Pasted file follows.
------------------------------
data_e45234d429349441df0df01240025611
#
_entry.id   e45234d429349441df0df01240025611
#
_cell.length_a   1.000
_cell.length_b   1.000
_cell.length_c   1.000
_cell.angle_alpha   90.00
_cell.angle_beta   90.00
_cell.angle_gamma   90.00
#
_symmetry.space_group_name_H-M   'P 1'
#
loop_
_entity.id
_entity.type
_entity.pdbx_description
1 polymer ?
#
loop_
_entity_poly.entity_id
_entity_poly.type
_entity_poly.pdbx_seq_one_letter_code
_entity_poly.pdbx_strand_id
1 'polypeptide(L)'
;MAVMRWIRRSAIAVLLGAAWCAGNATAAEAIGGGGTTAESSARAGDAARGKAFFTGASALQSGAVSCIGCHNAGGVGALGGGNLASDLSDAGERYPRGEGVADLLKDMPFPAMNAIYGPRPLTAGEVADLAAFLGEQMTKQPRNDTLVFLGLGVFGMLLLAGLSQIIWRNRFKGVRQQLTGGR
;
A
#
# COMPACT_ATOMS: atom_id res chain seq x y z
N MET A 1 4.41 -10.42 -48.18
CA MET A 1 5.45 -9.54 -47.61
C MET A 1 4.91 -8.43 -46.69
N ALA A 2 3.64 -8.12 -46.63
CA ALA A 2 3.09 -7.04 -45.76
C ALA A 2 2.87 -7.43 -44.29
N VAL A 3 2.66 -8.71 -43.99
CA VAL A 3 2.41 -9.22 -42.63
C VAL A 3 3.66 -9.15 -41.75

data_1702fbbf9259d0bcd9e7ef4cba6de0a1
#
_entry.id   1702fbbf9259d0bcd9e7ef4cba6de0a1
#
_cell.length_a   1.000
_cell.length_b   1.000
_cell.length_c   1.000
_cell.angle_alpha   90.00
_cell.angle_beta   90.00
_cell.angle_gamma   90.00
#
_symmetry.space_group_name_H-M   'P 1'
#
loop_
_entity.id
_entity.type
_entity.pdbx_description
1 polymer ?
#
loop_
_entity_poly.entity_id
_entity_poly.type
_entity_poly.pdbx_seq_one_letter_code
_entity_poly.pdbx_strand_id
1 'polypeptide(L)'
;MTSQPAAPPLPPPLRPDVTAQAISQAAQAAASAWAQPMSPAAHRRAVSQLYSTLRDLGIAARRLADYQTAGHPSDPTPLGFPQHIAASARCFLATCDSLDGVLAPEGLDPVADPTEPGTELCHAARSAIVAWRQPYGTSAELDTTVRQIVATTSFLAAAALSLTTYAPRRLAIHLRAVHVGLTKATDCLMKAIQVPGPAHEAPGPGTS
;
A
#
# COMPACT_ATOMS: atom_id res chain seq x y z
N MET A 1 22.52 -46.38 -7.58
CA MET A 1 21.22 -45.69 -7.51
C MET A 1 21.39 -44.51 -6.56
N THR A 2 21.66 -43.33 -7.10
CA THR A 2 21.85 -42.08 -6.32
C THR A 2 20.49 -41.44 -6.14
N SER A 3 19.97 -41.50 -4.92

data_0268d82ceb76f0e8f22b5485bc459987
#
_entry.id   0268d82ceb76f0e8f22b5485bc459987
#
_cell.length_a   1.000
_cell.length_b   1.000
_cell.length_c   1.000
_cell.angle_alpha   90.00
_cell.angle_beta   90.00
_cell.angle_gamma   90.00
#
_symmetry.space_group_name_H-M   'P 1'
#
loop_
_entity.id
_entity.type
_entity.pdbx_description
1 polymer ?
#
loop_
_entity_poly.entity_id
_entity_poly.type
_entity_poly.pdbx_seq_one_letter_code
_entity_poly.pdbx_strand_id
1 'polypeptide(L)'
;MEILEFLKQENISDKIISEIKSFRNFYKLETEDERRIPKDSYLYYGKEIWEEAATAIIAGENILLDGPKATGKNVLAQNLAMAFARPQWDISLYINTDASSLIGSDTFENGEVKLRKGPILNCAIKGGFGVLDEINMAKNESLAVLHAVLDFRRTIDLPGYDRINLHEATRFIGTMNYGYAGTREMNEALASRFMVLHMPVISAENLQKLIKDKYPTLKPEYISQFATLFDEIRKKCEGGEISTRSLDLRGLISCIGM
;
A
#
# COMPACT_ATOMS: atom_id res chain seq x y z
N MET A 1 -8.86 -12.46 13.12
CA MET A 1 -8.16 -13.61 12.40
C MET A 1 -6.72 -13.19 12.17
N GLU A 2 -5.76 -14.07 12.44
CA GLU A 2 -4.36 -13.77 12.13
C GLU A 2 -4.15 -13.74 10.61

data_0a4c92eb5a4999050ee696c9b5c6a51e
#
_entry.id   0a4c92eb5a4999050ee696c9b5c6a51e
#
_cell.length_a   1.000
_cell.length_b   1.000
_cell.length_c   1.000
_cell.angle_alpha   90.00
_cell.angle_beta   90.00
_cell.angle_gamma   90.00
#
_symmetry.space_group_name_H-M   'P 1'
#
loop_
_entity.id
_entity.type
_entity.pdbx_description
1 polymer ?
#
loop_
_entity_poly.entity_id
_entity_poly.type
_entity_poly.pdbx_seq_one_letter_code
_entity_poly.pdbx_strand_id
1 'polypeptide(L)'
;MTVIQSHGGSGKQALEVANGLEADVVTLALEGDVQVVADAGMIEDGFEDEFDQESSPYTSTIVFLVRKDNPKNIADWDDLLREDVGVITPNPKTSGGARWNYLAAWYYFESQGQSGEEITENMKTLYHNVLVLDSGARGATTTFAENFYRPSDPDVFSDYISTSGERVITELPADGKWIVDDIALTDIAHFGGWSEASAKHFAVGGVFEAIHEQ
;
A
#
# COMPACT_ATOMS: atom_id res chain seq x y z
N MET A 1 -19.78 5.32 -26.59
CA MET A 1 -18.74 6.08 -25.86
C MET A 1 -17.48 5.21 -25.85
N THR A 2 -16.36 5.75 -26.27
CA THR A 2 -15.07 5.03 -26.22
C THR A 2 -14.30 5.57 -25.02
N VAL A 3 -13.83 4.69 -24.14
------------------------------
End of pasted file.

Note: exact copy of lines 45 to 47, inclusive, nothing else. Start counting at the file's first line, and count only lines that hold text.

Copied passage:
_cell.length_b   1.000
_cell.length_c   1.000
_cell.angle_alpha   90.00